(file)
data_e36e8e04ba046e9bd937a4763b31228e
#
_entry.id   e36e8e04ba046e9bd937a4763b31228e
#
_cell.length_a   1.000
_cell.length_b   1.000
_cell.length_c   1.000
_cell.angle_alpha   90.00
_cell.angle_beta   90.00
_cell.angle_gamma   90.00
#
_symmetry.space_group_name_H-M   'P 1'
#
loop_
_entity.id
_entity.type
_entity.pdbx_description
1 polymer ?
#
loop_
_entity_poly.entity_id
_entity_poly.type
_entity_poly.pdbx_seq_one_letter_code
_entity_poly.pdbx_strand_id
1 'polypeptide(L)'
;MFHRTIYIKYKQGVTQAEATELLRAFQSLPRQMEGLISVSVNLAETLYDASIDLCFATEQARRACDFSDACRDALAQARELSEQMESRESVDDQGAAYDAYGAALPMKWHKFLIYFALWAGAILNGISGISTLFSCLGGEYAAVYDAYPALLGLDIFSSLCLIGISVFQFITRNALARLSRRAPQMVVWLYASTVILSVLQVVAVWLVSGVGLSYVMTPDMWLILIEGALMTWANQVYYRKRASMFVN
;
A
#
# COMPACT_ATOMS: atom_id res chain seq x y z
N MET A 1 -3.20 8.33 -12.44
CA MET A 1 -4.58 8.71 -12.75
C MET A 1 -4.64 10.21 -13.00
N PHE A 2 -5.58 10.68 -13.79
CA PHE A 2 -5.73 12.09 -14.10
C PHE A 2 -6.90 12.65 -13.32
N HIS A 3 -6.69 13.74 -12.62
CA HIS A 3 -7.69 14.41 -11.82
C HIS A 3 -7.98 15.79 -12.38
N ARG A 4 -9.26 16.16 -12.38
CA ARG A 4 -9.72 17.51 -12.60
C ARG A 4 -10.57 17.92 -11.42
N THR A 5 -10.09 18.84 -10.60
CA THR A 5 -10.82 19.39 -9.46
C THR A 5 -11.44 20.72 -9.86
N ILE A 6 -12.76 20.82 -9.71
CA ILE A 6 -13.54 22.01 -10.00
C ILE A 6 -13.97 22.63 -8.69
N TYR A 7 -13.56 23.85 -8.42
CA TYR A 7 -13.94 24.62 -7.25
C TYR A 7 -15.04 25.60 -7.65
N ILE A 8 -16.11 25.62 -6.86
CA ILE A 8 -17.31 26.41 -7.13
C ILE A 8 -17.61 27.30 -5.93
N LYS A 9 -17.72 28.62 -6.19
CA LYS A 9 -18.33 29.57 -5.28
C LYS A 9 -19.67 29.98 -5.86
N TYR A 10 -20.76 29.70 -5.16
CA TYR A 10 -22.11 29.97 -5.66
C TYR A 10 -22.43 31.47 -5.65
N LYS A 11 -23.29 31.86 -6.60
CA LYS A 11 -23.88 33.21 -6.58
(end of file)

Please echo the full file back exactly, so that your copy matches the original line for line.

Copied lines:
data_e36e8e04ba046e9bd937a4763b31228e
#
_entry.id   e36e8e04ba046e9bd937a4763b31228e
#
_cell.length_a   1.000
_cell.length_b   1.000
_cell.length_c   1.000
_cell.angle_alpha   90.00
_cell.angle_beta   90.00
_cell.angle_gamma   90.00
#
_symmetry.space_group_name_H-M   'P 1'
#
loop_
_entity.id
_entity.type
_entity.pdbx_description
1 polymer ?
#
loop_
_entity_poly.entity_id
_entity_poly.type
_entity_poly.pdbx_seq_one_letter_code
_entity_poly.pdbx_strand_id
1 'polypeptide(L)'
;MFHRTIYIKYKQGVTQAEATELLRAFQSLPRQMEGLISVSVNLAETLYDASIDLCFATEQARRACDFSDACRDALAQARELSEQMESRESVDDQGAAYDAYGAALPMKWHKFLIYFALWAGAILNGISGISTLFSCLGGEYAAVYDAYPALLGLDIFSSLCLIGISVFQFITRNALARLSRRAPQMVVWLYASTVILSVLQVVAVWLVSGVGLSYVMTPDMWLILIEGALMTWANQVYYRKRASMFVN
;
A
#
# COMPACT_ATOMS: atom_id res chain seq x y z
N MET A 1 -3.20 8.33 -12.44
CA MET A 1 -4.58 8.71 -12.75
C MET A 1 -4.64 10.21 -13.00
N PHE A 2 -5.58 10.68 -13.79
CA PHE A 2 -5.73 12.09 -14.10
C PHE A 2 -6.90 12.65 -13.32
N HIS A 3 -6.69 13.74 -12.62
CA HIS A 3 -7.69 14.41 -11.82
C HIS A 3 -7.98 15.79 -12.38
N ARG A 4 -9.26 16.16 -12.38
CA ARG A 4 -9.72 17.51 -12.60
C ARG A 4 -10.57 17.92 -11.42
N THR A 5 -10.09 18.84 -10.60
CA THR A 5 -10.82 19.39 -9.46
C THR A 5 -11.44 20.72 -9.86
N ILE A 6 -12.76 20.82 -9.71
CA ILE A 6 -13.54 22.01 -10.00
C ILE A 6 -13.97 22.63 -8.69
N TYR A 7 -13.56 23.85 -8.42
CA TYR A 7 -13.94 24.62 -7.25
C TYR A 7 -15.04 25.60 -7.65
N ILE A 8 -16.11 25.62 -6.86
CA ILE A 8 -17.31 26.41 -7.13
C ILE A 8 -17.61 27.30 -5.93
N LYS A 9 -17.72 28.62 -6.19
CA LYS A 9 -18.33 29.57 -5.28
C LYS A 9 -19.67 29.98 -5.86
N TYR A 10 -20.76 29.70 -5.16
CA TYR A 10 -22.11 29.97 -5.66
C TYR A 10 -22.43 31.47 -5.65
N LYS A 11 -23.29 31.86 -6.60
CA LYS A 11 -23.88 33.21 -6.58